Understanding stacked vs. unstacked insurance will help you better understand the type of protection you have when you are involved in an accident. The terminology designates whether the insurance policies for each of your vehicles should be combined or remain separate.
Stacked Car Insurance
When you have stacked car insurance, your insurance coverage per vehicle can have the limits combined for use in an accident with one specific vehicle to provide you with a greater amount of overall coverage. Coverages can be stacked vertically within one policy or horizontally across multiple policies. Stacking your insurance can provide better protection, especially against uninsured motorists.
According to The Zebra, most policies are sold unstacked, which means each coverage limit will apply only to that vehicle. If you are involved in an accident, your insurance company will pay out the claim up to the limit for the vehicle on its respective policy. For example, as WalletHub explains, if you have a coverage limit of $25,000 for one vehicle, that is the maximum amount of money that will be paid out, and you will be responsible for anything over that. If you have only one vehicle, your coverage will automatically be unstacked since there is no other policy to stack it with.
Basically, unstacked insurance is holding single policies for each vehicle you own. However, if your state allows it, you can stack some cars on one policy and have single coverage for another. Since the limits of an unstacked policy tend to be lower, the cost for premiums with this type of coverage is less.
Most policy stacking involves the uninsured/underinsured motorist coverage, which will provide you with the coverage you need if you are in an accident with a third party who is uninsured or does not have enough coverage to cover the damages. This type of coverage may or may not be required depending on your state’s insurance laws, as stated by Allstate.
How Stacked Insurance Works
To request stacked insurance, you must hold title to multiple cars on separate policies. The limits for uninsured/underinsured motorists will be combined on all policies to create one larger limit per accident. If you have two policies and they each have a $25,000 claim coverage for bodily injury, then you will have a total limit of up to $50,000 to cover medical expenses if you have an accident.
Vertical Insurance Stacking
Vertical stacking can be used in one policy. For example, if you were to have four vehicles under one policy, you can stack the coverage if your state allows it. So if you have $25,000 for uninsured/underinsured motorist coverage on each car, you would have up to $100,000 available for a claim.
You can also include family members in your household on your stacked policy as long as their vehicle is on your policy and the policy is in your name. You can also stack across two policies, one under your name and one under theirs, as long as your name is also listed on it.
Horizontal Insurance Stacking
You can also stack across multiple policies as long as they are under the same insurance company. This is called horizontal stacking. Doing so would emable you to claim an accident that involved an uninsured or underinsured motorist on multiple policies.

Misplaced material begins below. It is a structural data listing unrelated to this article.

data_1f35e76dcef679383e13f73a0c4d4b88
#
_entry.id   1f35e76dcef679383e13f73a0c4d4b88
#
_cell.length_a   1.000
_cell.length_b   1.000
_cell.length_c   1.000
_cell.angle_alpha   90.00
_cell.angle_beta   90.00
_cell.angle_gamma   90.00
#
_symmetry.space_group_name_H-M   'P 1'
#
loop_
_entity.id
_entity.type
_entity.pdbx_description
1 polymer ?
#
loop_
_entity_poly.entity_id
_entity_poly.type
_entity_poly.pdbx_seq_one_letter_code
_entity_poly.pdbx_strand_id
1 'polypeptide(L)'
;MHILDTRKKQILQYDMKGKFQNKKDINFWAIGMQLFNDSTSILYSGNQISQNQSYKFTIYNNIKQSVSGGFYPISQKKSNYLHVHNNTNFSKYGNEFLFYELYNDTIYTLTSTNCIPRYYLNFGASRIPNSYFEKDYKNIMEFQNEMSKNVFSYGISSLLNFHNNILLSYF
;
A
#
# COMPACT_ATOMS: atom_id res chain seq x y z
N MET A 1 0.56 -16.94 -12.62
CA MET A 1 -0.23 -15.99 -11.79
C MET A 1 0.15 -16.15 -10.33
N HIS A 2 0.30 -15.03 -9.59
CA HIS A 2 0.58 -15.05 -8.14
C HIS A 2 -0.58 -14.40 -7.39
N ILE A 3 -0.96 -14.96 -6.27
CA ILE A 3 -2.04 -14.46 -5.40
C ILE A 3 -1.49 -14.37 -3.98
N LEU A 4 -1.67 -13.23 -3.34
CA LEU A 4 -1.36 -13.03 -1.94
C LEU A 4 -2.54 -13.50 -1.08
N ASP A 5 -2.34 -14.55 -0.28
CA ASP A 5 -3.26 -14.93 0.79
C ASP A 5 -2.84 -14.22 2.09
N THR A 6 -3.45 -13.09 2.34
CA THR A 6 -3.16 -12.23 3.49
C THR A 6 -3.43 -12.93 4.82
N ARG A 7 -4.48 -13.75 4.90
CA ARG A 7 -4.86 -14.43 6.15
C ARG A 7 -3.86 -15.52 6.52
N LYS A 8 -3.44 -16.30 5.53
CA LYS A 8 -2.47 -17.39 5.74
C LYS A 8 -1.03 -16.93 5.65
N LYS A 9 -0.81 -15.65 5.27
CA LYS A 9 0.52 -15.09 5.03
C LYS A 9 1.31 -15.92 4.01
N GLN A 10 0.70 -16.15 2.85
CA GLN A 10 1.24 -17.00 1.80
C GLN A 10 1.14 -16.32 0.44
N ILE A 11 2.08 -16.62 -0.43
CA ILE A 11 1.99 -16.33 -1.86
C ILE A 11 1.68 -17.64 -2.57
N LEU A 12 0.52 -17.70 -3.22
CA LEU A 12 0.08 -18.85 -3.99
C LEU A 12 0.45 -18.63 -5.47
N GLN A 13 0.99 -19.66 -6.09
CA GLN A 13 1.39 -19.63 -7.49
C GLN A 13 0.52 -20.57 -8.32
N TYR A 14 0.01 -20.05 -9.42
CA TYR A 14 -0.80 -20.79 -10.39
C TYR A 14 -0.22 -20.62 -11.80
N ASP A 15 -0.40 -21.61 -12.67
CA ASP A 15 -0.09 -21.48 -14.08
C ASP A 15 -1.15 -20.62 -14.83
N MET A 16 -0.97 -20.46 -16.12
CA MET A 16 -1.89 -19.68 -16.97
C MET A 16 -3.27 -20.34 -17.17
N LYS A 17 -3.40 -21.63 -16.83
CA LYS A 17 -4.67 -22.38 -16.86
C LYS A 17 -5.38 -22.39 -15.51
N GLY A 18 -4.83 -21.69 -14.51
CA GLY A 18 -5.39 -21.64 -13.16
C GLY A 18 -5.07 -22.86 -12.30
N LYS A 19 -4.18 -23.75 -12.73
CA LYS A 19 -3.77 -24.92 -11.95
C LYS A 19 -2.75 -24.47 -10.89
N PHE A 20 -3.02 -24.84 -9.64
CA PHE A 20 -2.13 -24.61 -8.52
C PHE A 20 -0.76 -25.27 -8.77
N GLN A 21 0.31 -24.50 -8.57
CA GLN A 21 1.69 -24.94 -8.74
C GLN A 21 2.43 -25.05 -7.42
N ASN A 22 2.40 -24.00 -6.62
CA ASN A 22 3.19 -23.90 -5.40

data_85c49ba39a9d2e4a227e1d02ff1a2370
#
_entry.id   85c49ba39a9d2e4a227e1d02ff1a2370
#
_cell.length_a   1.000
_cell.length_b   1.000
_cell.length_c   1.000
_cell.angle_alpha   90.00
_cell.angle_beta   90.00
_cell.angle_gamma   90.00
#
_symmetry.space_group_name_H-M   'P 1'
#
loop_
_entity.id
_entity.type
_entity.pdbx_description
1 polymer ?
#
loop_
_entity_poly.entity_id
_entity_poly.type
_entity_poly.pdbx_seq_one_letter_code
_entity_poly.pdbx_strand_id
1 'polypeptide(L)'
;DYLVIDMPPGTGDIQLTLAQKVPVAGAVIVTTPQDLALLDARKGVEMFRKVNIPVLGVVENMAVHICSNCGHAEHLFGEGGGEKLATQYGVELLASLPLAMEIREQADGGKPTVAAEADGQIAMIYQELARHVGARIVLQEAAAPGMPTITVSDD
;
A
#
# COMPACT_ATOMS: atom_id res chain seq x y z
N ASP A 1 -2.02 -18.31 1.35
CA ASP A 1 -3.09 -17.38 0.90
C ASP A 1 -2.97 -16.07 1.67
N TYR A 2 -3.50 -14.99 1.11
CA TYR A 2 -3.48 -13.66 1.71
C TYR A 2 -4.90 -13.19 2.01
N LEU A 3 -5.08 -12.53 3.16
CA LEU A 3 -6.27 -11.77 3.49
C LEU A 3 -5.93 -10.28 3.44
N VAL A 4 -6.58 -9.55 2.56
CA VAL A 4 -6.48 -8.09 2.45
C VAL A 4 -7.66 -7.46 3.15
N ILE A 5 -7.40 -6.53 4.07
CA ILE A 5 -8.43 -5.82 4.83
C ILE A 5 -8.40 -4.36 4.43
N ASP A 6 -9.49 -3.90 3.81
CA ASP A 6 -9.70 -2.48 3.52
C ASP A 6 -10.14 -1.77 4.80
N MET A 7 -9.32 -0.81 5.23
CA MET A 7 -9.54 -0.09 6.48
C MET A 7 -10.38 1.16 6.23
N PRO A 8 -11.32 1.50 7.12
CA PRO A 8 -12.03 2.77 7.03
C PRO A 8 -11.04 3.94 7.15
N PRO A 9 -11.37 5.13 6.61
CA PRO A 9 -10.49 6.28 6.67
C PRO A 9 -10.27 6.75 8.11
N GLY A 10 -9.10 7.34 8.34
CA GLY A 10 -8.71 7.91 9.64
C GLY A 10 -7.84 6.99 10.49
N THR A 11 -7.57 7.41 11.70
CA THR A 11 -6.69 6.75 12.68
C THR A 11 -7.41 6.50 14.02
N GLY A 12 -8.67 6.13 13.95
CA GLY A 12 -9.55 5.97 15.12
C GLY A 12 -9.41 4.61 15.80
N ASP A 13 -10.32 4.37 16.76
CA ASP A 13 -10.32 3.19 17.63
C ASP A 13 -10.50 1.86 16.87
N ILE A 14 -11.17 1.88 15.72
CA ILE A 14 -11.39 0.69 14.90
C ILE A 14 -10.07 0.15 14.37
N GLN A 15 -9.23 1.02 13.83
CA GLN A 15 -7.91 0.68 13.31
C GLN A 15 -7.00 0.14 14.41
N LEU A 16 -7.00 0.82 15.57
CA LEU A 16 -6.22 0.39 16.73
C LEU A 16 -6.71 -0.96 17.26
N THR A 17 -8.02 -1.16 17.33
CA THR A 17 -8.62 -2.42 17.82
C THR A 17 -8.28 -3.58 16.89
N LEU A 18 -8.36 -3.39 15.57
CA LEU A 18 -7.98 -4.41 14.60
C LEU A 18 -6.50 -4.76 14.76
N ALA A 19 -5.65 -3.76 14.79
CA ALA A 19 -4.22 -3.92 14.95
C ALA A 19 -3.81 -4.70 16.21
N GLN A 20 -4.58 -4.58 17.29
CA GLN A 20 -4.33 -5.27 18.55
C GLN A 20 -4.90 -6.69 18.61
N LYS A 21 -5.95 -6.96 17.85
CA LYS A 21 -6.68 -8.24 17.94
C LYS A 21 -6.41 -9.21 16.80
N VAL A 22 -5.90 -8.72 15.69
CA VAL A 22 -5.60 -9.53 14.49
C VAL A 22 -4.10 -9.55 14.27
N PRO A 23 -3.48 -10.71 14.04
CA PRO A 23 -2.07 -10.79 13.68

For example, if you were to have uninsured/underinsured motorist coverage on one policy for $20,000 for one vehicle and another policy with a $50,000 limit on a different car on a different policy, you could end up with a total of $70,000 in claim coverage.
Why People Choose to Stack Their Insurance
Because stacking allows you to combine the limits on your vehicles, it provides you with increased protection against accident-related expenses. The higher your coverage limits, the less you may have to pay out of pocket in the event of a claim.
JD Supra states that stacking is a great way to protect your assets and finances in the event of a severe accident with an uninsured or underinsured motorist. Severe accidents can result in greater damage and more substantial injuries, which can quickly add up to higher costs. While you can try to get the money from the underinsured/uninsured motorist, if they aren’t paying for coverage, odds are you will end up with very little. The extra coverage can prevent you from dipping into your savings or liquidating assets to pay for your repairs or medical bills.
Obtaining Stacked Insurance
Since coverage limits are higher, you can expect to pay higher premiums for the coverage. According to Policy Genius, whether or not you can stack your insurance will depend on a few factors such as:
- How many vehicles are on your policy
- Whether your insurance provider offers to stack
- Whether or not stacking is available in your state
States that Allow Insurance Stacking
One of the main factors that will determine your ability to stack your insurance is whether or not the state you live in allows stacked policies. Even if you live in a state that does, your insurance company will have its own rules regarding whether or not that policy option is available. States that allow stacking include:
- New Hampshire
- New Mexico
- Rhode Island
- South Carolina
- West Virginia
States that only allow stacking across multiple policies include:
- New Jersey
- New York
- North Carolina
In states that do not allow stacking, unstacked insurance will be the default.
Premiums for stacked insurance can often be higher than unstacked, so it might not be the best financial choice for everyone. It is important to note, though, that what you save on your premiums each year might not be enough to cover the out-of-pocket expenses you may incur if you do not have enough coverage when you have an accident with an uninsured or underinsured motorist. Hence, it is crucial to consider both factors.
Check this out if you need additional information, resources, or guidance on car insurance.
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